The new normal: Hurricane Michael reminds us that climate change is real
Hurricane Michael has officially made landfall in the Florida pandhandle with sustained winds at 155 miles per hour. That’s equivalent to an EF-3 tornado that sticks around for hours! While the story with Hurricane Florence earlier this year was the amount of water dumped – water that still hasn’t completely left the area – the story with Michael is the wind and how quickly it developed. The Florida panhandle has never been hit by a category 4 hurricane like Michael in recorded history. Unlike Florence, which we saw coming almost a week ahead of time, Michael seemingly camemic out of nowhere. And we have climate change to thank for that. Typically, ocean water temperature in the Gulf of Mexico peaks in September, however the water is unusually warm for October. And as the Verge points out, rising ocean levels also factor into the equation.
Storms like this are undoubtedly pushing more water into the coast because sea levels are higher. So when we have these types of storms and storm surge, the storm will be pushing a higher level of water than it would 50 or 70 years ago. That is something that I’m very comfortable saying, but I think only the studies over time will play out whether the warmer oceans — because of our broader, background climate change — are fueling more higher-octane storms.It’s also worth noting that the barometric pressure of Hurricane Michael is the third lowest of any storm to make landfall anywhere in the United States (the barometric pressure is the measure of how strong a storm is – the lower the pressure, the stronger). And to add insult to injury, Michael will still be a category 2 storm as it makes its way over southern Georgia and into the same area still feeling the effects of Hurricane Florence. And yet again, we’re reminded of the new normal.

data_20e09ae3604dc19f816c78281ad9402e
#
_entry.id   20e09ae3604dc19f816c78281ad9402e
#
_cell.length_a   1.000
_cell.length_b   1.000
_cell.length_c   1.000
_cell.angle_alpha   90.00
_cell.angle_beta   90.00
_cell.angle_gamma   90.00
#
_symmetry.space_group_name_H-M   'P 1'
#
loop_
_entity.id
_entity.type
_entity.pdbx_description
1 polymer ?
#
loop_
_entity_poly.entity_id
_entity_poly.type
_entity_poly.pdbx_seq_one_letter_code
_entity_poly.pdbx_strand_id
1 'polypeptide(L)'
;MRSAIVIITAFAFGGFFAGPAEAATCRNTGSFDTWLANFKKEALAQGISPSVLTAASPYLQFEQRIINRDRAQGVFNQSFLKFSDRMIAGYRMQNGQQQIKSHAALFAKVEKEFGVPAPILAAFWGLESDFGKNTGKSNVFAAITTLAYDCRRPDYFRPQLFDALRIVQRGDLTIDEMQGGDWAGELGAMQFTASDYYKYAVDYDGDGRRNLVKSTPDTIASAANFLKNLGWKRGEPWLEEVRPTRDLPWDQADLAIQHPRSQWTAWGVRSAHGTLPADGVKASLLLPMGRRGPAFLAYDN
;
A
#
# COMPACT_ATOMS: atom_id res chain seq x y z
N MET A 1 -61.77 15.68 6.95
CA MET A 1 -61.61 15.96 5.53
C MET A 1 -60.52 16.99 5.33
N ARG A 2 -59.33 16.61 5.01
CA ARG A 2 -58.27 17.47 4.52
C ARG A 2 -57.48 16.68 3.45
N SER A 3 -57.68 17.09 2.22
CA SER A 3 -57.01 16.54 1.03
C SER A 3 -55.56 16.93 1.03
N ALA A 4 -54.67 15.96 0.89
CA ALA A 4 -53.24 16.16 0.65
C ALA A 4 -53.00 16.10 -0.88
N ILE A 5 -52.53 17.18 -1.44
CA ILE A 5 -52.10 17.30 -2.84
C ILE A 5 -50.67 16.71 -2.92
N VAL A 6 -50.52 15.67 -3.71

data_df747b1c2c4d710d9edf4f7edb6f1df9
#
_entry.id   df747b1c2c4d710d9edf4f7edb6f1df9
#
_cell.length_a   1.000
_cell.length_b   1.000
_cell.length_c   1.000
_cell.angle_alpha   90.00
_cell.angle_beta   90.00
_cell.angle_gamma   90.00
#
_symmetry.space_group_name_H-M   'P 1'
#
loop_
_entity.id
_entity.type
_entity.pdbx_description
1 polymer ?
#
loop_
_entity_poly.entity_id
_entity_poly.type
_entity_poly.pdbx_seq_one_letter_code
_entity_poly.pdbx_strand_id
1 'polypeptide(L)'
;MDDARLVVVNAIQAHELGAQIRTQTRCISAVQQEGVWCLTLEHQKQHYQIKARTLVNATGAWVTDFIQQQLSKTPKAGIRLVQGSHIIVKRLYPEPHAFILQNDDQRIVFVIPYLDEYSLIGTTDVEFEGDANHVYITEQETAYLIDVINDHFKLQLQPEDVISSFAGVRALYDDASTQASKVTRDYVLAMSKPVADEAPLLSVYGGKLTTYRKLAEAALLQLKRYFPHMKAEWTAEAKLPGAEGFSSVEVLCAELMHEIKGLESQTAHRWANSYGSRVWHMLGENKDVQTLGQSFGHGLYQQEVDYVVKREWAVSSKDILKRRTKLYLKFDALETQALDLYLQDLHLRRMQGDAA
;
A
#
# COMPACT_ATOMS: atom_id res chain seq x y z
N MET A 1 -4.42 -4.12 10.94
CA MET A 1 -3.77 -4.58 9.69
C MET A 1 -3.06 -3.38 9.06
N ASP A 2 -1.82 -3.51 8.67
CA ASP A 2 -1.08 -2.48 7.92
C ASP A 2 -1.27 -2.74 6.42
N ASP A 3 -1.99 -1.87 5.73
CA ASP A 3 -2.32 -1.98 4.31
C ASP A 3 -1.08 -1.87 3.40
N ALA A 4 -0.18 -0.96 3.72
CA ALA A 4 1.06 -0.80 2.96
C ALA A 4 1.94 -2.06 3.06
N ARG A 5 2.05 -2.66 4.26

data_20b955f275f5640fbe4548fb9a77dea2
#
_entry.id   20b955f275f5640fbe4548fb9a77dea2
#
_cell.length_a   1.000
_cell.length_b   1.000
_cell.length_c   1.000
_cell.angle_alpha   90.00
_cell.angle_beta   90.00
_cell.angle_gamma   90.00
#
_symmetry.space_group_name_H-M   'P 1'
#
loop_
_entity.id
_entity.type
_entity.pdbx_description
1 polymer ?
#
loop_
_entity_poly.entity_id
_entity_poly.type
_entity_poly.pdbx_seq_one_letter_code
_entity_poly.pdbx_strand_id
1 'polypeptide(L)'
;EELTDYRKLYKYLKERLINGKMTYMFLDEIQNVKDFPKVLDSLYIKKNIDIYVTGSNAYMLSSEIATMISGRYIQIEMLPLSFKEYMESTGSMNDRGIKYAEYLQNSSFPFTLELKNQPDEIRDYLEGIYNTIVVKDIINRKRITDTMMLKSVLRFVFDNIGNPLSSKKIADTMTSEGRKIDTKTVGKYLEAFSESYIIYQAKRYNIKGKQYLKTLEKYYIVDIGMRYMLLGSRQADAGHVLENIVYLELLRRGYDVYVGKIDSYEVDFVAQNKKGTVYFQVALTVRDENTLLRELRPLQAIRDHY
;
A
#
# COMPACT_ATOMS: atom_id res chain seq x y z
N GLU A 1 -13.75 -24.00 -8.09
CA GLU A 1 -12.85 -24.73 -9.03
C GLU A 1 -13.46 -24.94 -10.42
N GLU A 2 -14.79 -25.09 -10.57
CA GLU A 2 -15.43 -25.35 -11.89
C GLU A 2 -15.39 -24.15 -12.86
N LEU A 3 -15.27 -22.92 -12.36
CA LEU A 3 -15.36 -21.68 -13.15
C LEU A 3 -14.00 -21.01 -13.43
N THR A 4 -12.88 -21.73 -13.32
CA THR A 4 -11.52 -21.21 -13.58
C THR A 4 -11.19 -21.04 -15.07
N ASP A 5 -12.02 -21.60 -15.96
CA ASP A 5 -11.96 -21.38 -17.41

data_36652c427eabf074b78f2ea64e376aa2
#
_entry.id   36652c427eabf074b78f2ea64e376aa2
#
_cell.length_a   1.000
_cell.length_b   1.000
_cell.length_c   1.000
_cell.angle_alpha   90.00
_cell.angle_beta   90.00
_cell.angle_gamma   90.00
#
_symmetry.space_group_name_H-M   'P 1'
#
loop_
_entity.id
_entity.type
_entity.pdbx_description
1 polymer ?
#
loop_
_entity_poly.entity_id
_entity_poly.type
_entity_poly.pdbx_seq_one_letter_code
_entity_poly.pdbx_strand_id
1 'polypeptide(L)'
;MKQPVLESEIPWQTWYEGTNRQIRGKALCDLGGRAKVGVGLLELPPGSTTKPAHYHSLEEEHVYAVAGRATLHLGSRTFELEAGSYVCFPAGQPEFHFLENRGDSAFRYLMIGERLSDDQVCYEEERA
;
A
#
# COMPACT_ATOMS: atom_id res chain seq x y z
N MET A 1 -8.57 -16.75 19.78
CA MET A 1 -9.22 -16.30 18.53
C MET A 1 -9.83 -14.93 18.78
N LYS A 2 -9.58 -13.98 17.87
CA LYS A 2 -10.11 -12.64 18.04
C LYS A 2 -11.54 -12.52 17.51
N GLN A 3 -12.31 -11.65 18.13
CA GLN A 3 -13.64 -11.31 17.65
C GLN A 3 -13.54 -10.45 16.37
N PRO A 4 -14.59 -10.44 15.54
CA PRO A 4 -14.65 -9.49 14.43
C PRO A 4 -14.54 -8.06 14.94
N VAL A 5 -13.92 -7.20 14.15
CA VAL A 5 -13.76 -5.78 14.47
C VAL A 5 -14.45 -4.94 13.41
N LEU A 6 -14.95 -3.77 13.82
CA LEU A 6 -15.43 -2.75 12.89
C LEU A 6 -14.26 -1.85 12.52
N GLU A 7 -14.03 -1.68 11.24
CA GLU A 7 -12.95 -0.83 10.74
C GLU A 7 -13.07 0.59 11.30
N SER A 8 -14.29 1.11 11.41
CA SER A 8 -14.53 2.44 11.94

Get our “Everything is a chemical” shirt on sale in our store!study that found evidence of this. According to the NOAA study:
A review of existing studies, including the ones cited above, lead us to conclude that: it is likely that greenhouse warming will cause hurricanes in the coming century to be more intense globally and have higher rainfall rates than present-day hurricanes. … the hurricane model also projects that the lifetime maximum intensity of Atlantic hurricanes will increase by about 5% during the 21st century in general agreement with previous studies.The NOAA study also said:
We also conclude that it is likely that climate warming will cause Atlantic hurricanes in the coming century have higher rainfall rates than present-day hurricanes, and medium confidence that they will be more intense (higher peak winds and lower central pressures) on average. In our view, it is uncertain how the annual number of Atlantic tropical storms will change over the 21st century. … Based on our published results and as well as those of other modeling groups, we conclude that at the global scale: a future increase in tropical cyclone precipitation rates is likely; an increase in tropical cyclone intensity is likely; an increase in very intense (category 4 and 5) tropical cyclones is more likely than not; and there is medium confidence in a decrease in the frequency of weaker tropical cyclones. Existing studies suggest a tropical cyclone windspeed increase of about 1-10% and a tropical cyclone precipitation rate increase of about 10-15% for a moderate (2 degree Celsius) global warming scenario.More storms, stronger storms, leading to more rain, more destruction, and more deaths. And with an administration who denies the very existence of climate change, and refuses to accept the results of multiple scientific studies regarding the devastation of hurricanes, things appear to be going from bad to worse. Portions of this article were previously published.